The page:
It turns out that Rob in Inheritance needs to know about Trench Code, which I didn’t even know was a thing until I started researching codes used by the British in World War One. I’m reading Secret Warriors by Taylor Downing to get some background on Rob’s career in Signals. Or… was he involved with something more Intelligence-led? I’m also reading A Country Twelvemonth by Fred Archer to give me a chronological background to the farming year in the 1920s and I may give Cider with Rosie by Laurie Lee another read – I haven’t touched it since it was one of the set texts for my O-levels in 1986. Although I enjoyed it before then, deconstructing it for an exam completely soured me to it.

The pile also includes a couple of books about Kew and Marian North, who was a Victorian plant collector and illustrator. Edie in Flowers of Time is inspired by her, although Edie predates Marian by a century.

Tabs open in my browser this morning include Keeping Clean in the Eighteenth Century, Ladakh, the index to Lady’s Magazine, a google search for images of deserted forts of the Himalayas, a page about the monastery of Phugtal Gompta, the abstract of an article about eighteenth century circulating libraries, and (still) the article about the eighteenth century seed trade, because I keep going back to it to absorb a bit more.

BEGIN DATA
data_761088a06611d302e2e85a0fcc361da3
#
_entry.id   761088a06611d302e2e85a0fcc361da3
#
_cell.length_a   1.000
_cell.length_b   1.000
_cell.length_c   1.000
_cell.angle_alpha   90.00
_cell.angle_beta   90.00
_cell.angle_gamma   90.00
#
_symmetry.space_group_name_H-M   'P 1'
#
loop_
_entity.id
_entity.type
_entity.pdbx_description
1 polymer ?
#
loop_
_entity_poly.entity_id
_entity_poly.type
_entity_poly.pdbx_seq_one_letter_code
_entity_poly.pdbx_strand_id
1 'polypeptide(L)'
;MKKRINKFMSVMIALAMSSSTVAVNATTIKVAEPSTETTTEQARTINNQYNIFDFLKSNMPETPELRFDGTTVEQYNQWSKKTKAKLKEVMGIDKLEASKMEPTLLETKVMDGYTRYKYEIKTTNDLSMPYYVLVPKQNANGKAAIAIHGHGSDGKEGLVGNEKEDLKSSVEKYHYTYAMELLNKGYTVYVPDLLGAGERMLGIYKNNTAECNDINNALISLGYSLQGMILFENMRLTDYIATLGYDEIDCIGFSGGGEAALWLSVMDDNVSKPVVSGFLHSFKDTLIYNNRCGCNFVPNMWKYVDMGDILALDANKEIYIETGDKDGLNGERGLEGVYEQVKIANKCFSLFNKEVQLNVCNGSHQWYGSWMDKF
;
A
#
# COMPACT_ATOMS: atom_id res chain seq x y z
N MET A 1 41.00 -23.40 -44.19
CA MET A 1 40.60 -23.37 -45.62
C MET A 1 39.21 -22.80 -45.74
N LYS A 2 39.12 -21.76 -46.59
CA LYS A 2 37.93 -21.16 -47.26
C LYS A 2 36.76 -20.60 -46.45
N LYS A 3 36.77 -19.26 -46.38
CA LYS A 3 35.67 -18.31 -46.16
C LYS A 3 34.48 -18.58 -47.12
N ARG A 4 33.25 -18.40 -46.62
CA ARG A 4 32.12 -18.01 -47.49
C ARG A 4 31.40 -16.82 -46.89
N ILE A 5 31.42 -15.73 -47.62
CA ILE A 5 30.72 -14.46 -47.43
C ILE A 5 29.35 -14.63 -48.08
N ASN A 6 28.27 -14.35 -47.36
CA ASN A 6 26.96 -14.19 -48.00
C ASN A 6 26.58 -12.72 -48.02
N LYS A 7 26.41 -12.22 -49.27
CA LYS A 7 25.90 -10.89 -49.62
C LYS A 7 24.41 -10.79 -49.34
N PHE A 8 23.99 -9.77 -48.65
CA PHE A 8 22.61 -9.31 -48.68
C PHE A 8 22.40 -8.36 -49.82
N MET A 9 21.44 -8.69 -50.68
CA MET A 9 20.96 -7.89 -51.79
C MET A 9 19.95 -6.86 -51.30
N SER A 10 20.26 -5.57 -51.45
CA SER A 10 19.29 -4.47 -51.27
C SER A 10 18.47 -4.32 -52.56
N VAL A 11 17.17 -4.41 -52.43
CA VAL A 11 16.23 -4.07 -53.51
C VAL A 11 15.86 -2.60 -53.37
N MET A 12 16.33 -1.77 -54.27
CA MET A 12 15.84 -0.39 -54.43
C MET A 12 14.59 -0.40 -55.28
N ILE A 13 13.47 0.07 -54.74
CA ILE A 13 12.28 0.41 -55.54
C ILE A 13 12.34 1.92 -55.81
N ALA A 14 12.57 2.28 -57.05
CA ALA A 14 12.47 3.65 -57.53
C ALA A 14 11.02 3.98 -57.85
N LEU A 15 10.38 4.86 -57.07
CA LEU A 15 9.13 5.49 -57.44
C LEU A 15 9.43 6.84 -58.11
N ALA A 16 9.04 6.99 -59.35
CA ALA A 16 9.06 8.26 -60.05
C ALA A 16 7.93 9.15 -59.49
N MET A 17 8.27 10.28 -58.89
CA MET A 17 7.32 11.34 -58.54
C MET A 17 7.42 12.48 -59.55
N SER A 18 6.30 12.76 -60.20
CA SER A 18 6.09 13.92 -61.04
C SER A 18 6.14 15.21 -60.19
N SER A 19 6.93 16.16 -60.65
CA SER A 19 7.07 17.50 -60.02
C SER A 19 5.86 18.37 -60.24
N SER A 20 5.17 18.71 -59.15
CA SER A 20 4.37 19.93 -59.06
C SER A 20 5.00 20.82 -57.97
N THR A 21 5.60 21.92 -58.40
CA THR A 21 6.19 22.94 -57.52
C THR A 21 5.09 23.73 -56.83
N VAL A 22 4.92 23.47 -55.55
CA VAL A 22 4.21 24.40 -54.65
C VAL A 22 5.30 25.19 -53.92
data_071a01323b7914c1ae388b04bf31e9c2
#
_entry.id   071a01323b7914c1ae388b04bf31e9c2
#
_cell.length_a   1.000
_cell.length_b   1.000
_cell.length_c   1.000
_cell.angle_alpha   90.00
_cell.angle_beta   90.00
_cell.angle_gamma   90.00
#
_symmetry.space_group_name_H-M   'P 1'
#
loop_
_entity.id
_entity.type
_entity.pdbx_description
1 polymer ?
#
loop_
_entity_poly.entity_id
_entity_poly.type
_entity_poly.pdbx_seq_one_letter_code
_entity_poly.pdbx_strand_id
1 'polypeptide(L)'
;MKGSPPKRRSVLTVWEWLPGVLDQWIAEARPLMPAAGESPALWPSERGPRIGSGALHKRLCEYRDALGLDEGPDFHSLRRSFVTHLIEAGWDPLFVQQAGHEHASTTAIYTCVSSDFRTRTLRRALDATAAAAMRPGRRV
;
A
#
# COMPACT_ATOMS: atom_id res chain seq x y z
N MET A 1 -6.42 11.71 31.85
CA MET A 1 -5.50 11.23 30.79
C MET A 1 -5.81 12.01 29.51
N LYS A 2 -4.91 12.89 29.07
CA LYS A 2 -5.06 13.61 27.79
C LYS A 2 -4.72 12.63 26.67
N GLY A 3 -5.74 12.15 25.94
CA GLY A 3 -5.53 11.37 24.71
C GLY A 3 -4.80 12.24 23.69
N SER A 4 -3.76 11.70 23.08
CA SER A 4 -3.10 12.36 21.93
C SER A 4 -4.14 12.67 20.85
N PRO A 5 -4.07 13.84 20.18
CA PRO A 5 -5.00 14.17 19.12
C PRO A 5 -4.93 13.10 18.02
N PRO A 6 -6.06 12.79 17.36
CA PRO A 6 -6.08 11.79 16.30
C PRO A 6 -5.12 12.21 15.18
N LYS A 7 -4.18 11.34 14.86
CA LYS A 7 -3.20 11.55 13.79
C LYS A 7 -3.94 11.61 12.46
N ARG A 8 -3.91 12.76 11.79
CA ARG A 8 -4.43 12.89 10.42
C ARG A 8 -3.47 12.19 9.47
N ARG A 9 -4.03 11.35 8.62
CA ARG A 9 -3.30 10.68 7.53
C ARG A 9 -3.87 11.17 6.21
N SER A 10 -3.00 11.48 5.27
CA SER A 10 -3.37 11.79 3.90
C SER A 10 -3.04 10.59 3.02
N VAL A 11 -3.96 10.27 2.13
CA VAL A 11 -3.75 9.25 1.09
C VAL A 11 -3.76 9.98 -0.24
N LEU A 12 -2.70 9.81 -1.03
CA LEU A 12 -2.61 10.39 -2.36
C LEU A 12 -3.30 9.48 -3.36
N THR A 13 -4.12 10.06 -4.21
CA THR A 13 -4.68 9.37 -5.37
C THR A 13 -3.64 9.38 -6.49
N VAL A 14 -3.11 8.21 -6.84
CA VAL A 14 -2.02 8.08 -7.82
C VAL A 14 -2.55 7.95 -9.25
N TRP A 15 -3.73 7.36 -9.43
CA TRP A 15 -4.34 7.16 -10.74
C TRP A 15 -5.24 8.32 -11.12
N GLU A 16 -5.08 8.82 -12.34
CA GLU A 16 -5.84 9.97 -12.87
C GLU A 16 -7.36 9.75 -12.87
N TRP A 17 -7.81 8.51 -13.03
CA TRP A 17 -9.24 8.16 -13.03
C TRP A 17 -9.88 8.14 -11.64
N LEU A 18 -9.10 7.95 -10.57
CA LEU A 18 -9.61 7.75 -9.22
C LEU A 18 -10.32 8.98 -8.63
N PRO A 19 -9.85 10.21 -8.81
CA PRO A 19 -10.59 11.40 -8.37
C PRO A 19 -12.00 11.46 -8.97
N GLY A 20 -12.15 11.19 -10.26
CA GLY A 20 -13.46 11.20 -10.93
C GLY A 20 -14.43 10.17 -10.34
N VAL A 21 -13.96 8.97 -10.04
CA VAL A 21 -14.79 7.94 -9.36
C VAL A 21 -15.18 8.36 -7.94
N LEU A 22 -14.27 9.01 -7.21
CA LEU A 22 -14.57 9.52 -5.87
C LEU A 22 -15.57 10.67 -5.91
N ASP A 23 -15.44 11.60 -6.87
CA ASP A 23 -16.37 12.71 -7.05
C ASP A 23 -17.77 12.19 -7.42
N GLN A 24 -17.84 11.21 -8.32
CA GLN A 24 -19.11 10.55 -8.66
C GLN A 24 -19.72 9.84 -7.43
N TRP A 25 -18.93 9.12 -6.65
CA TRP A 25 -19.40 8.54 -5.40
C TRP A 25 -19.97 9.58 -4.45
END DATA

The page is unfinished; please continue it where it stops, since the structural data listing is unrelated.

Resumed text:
That’s it for this time!

works in progress: progressing, and that’s about all

I’ve done a load over the last month, but not much of it actual writing.

Because of the shenanigans with MailChimp pricing levels, I’ve ported my newsletter over to MailerLite, which I think will be a good thing long term, but was a pain in the neck to do at the time. And I’ve done the same for Mr AL, who has a much more complex set-up than I do, so it took ages. That done, I’ve also set myself up a proper Ko-fi page that will act as a sort of combination of things I blog here and exclusive content that first goes out to newsletter subscribers.

I’ve also committed to doing some posts for the Queeromance Ink Blog, about author-life in general rather than more bookish things. This involves me sitting down and actually writing them, but they’re coming together in my head.

Which brings me to actual writing! Inheritance of Shadows has another three thousand words, which went out yesterday – newsletter usually goes out on the first Tuesday of the month, barring disaster. If you’d like to get the monthly installments of Matty and Rob’s adventures, just hop on here. You will also be able to follow on Ko-fi as a supporter if you’d rather do it that way. I’m reading Secret Warriors: key scientists, code-breakers and propagandists of the great war by Taylor Downing as background, because Rob needs to know some stuff and I need to know the stuff before he can know the stuff. It’s fascinating.

Flowers of Time has had another few thousand words, but I’m still sidetracked by Katie Hickman’s She-Merchants, Buccaneers and Gentlewomen and feel like I need to get that under my belt before I write any more. I’m writing completely outside both my historical period and my geographical area and I don’t want to mess either up.

This month promises to be more of the same, hopefully with less opportunities for prevarication. Watch this space!